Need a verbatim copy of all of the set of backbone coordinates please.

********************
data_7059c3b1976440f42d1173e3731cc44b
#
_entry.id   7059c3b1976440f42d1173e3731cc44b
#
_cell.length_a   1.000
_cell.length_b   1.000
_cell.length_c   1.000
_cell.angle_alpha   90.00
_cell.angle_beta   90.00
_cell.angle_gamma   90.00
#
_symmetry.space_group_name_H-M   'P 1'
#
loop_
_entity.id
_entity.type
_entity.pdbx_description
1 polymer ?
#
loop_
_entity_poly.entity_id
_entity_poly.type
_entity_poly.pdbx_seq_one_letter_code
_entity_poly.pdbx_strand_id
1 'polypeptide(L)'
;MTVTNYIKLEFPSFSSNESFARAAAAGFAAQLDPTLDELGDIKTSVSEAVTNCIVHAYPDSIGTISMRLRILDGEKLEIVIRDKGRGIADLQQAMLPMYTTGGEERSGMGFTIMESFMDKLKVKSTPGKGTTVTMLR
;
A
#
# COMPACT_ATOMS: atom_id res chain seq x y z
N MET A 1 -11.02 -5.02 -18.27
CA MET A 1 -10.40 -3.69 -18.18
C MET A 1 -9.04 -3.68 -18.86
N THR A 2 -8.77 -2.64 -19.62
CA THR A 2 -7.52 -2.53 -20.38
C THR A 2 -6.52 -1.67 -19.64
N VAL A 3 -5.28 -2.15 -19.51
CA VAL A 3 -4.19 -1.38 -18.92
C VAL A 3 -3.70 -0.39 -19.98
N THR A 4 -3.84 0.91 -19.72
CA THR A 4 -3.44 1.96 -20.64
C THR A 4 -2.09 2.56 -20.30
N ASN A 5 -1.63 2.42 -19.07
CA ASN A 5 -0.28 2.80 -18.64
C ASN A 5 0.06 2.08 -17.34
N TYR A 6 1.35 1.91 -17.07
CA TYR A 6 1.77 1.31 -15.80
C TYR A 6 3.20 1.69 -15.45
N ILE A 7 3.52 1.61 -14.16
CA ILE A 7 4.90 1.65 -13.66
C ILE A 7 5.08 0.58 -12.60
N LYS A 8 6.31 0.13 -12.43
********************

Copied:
data_7059c3b1976440f42d1173e3731cc44b
#
_entry.id   7059c3b1976440f42d1173e3731cc44b
#
_cell.length_a   1.000
_cell.length_b   1.000
_cell.length_c   1.000
_cell.angle_alpha   90.00
_cell.angle_beta   90.00
_cell.angle_gamma   90.00
#
_symmetry.space_group_name_H-M   'P 1'
#
loop_
_entity.id
_entity.type
_entity.pdbx_description
1 polymer ?
#
loop_
_entity_poly.entity_id
_entity_poly.type
_entity_poly.pdbx_seq_one_letter_code
_entity_poly.pdbx_strand_id
1 'polypeptide(L)'
;MTVTNYIKLEFPSFSSNESFARAAAAGFAAQLDPTLDELGDIKTSVSEAVTNCIVHAYPDSIGTISMRLRILDGEKLEIVIRDKGRGIADLQQAMLPMYTTGGEERSGMGFTIMESFMDKLKVKSTPGKGTTVTMLR
;
A
#
# COMPACT_ATOMS: atom_id res chain seq x y z
N MET A 1 -11.02 -5.02 -18.27
CA MET A 1 -10.40 -3.69 -18.18
C MET A 1 -9.04 -3.68 -18.86
N THR A 2 -8.77 -2.64 -19.62
CA THR A 2 -7.52 -2.53 -20.38
C THR A 2 -6.52 -1.67 -19.64
N VAL A 3 -5.28 -2.15 -19.51
CA VAL A 3 -4.19 -1.38 -18.92
C VAL A 3 -3.70 -0.39 -19.98
N THR A 4 -3.84 0.91 -19.72
CA THR A 4 -3.44 1.96 -20.64
C THR A 4 -2.09 2.56 -20.30
N ASN A 5 -1.63 2.42 -19.07
CA ASN A 5 -0.28 2.80 -18.64
C ASN A 5 0.06 2.08 -17.34
N TYR A 6 1.35 1.91 -17.07
CA TYR A 6 1.77 1.31 -15.80
C TYR A 6 3.20 1.69 -15.45
N ILE A 7 3.52 1.61 -14.16
CA ILE A 7 4.90 1.65 -13.66
C ILE A 7 5.08 0.58 -12.60
N LYS A 8 6.31 0.13 -12.43